Tablets for kids
BENNINGTON -- The Bennington School District is expanding its one-to-one computing this spring with the lease of 170 KUNO Tablet computers for children in grades three through five.
The three-year lease approved by the school board last week will cost the district $45,000 for each of the next three years, after which BSD may purchase the tablets for $1.
The purchase is another step toward a local, statewide and national movement to expand one-to-one computing in every classroom. BSD schools equipped fifth grades with one-to-one netbook computers a few years ago but have not expanded to lower grades as some area school districts have.
The 170 KUNO Tablets that run on the Android operating system are not enough for all students in the three grades. Southwest Vermont Supervisory Union Technology Director Frank Barnes said the idea is to allow principals at each school to assign the tablets to classes as they see fit. If tablets are assigned to fifth grade classes the older netbooks will be distributed to other classes.
The KUNO Tablet, which is similar to the more recognizable Apple iPad, comes with a stylus pen so students can write on the computer screen, as well as a connectable full-size keyboard and case.
The district awarded a bid for the computers to CORE ECS, which was one of four companies to respond to BSD’s request for a proposal for 170 tablet computers. Apple was the lowest bidder, although Barnes said it was for the iPad 2, which is two generations behind the newest iPad model. The KUNO was also recommended by Barnes because of its superior management and web filter ability and a better replacement insurance that was available with KUNO.
School board members questioned Barnes about choosing a much lesser known company over Apple, but Barnes said he was confident in the recommendation he made based on extensive research and conversation with a technology specialist in Indiana whose schools use KUNO Tablets.
"I’ve read some articles in some national journals about this company saying things such as, finally a real competitor for Apple and that type of thing," Barnes told the board.
The expectation is for students to have the ability to take the tablets home after they and parents sign an agreement to treat the equipment properly. If something does happen to the computers Barnes said insurance will cover against theft, vandalism, and damage.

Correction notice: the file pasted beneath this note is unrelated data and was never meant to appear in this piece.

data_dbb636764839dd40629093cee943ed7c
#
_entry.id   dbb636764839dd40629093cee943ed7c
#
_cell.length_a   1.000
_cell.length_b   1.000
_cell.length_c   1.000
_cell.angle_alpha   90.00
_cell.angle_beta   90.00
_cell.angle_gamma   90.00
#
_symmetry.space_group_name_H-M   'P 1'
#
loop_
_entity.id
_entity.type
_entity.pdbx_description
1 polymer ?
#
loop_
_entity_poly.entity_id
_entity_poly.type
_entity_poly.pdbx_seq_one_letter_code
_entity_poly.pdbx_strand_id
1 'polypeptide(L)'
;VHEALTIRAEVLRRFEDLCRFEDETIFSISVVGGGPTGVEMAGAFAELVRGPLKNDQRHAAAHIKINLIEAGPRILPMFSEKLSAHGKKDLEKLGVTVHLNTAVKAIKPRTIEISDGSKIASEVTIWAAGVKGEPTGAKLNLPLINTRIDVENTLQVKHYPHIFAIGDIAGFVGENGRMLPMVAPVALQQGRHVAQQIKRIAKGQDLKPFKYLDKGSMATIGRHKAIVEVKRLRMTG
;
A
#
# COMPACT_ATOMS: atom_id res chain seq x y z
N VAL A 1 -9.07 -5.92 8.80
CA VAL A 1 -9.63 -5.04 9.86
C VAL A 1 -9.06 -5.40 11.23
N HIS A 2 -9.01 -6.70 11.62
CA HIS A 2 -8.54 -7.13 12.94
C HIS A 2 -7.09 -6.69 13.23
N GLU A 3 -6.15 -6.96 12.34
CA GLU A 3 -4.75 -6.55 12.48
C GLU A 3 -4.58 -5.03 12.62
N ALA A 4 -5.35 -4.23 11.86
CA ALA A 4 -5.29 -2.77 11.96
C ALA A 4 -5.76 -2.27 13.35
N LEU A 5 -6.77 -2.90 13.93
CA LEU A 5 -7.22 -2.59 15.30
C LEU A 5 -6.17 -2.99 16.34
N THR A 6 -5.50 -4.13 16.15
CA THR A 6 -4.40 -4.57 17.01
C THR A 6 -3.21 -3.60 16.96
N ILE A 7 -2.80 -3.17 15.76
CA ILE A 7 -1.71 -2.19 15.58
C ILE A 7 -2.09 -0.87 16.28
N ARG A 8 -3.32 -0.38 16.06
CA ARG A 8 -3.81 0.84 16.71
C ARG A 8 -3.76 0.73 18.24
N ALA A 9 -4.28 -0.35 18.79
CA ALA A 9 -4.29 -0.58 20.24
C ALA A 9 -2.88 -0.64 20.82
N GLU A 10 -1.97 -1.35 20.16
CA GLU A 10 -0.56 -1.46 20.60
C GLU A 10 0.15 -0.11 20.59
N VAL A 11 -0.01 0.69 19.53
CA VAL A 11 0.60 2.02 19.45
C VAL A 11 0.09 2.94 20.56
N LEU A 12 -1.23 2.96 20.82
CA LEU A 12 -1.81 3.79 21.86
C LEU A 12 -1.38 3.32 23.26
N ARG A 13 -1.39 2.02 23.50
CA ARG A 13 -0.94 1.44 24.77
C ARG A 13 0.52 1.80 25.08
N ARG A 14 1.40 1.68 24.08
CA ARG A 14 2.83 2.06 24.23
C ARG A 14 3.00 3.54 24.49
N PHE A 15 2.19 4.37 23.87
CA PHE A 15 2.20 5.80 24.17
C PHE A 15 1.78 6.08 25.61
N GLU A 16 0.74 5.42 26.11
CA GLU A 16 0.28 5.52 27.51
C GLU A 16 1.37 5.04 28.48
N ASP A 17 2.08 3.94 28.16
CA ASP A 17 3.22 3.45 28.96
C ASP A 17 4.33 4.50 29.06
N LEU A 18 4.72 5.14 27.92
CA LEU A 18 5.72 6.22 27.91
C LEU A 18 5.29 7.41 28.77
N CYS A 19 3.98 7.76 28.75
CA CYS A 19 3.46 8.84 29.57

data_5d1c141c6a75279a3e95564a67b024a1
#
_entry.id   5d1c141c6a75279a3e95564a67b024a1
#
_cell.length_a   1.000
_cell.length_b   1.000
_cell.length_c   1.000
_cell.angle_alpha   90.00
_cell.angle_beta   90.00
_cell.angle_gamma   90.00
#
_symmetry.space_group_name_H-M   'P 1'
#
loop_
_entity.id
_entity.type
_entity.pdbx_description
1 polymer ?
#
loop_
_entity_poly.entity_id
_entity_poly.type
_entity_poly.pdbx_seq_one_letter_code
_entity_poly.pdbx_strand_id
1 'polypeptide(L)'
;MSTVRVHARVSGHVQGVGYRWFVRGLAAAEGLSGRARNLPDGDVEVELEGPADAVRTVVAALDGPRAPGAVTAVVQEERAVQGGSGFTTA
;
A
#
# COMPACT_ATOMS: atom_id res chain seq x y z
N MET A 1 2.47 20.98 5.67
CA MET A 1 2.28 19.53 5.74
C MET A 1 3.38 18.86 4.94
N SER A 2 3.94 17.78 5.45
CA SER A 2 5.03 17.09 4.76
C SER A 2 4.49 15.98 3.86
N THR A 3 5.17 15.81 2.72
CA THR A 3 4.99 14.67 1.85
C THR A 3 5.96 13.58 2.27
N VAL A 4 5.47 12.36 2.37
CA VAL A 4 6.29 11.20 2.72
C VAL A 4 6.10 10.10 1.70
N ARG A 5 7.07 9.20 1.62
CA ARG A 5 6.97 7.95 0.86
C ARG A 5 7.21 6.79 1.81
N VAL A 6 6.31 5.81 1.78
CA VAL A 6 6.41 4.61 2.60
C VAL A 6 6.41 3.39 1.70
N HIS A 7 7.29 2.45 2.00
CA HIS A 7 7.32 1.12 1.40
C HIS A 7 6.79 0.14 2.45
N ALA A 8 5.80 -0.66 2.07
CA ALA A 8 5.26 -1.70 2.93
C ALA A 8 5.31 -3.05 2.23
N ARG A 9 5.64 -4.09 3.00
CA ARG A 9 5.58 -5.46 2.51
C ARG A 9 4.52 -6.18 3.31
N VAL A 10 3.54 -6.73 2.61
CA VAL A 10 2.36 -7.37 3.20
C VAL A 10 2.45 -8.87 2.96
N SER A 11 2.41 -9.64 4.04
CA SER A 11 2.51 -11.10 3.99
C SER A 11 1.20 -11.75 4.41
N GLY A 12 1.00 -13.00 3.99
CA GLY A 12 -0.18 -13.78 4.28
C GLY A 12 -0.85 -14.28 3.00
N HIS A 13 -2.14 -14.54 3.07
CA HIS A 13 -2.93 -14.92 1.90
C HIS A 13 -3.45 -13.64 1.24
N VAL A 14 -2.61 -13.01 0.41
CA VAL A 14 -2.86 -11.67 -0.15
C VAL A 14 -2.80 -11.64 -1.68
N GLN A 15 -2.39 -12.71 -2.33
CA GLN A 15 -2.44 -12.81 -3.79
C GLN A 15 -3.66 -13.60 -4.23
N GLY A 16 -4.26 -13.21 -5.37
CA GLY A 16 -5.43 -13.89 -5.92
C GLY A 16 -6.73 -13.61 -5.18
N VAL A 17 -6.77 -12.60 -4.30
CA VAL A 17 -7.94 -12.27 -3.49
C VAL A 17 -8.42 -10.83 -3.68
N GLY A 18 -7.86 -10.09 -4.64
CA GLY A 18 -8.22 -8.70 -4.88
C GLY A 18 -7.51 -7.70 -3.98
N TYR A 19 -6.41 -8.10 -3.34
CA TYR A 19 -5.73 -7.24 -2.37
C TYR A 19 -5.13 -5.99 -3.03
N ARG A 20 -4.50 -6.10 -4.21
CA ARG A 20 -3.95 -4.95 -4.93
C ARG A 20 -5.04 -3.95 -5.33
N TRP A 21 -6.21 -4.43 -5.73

The computers are expected to be in classrooms in time for the third trimester this school year.
"The company will give professional development to the teachers that are going to be using them before they get sent out so the teachers will ... have a good solid foundation of what to do before they get them," Barnes said.
Once in the class, the tablets will be able to be equipped with Google applications and access to CurriculumLoft, a cloud storage system where teachers in the district and across the world can access curriculum shared by other teachers. With a click of a button a teacher can then transfer a lesson to each student’s tablet that they can do even without Internet access.
The endless applications, ability to take photos and videos, and the portability, Barnes said, makes the learning opportunities limitless.
"Say you partnered up with a school from New Mexico and they were going on a field trip ... they could stream video back to your class and the teachers could share information," Barnes said.
The tablets will be available to take the Smarter Balanced Assessment Consortium standardized tests on. By as early as 2016 a portion of those tests will require students to write on tablet computers.
Contact Dawson Raspuzzi at firstname.lastname@example.org or follow on Twitter @DawsonRaspuzzi
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